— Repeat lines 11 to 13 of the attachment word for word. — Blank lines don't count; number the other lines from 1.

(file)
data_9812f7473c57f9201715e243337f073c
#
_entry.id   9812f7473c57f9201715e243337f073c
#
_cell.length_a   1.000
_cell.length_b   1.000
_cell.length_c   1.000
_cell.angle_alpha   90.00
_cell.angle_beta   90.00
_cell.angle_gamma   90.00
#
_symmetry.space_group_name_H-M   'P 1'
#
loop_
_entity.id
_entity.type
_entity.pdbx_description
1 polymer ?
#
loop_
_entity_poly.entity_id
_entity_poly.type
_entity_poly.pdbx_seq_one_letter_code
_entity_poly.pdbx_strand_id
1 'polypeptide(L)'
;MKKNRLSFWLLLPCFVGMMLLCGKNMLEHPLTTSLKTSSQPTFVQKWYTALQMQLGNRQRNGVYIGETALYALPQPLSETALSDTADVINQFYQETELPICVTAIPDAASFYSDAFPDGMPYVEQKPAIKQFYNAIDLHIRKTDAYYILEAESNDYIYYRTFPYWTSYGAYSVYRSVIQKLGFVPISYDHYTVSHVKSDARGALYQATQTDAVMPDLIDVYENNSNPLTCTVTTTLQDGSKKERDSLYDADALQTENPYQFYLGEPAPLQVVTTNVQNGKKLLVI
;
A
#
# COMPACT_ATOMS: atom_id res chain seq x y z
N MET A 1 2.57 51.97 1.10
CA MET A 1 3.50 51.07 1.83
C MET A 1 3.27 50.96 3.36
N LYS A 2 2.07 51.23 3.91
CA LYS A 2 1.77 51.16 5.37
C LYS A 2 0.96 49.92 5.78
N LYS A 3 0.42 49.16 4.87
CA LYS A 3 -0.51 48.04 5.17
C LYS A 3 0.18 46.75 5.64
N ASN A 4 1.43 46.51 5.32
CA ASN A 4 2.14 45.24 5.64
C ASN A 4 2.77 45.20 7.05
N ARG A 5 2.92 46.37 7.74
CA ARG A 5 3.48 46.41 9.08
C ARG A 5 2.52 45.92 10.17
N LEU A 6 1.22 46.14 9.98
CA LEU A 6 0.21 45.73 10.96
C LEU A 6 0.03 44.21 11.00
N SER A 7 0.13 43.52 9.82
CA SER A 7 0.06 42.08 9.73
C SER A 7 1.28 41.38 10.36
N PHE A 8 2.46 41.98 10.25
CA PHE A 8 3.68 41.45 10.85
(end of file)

#
_symmetry.space_group_name_H-M   'P 1'
#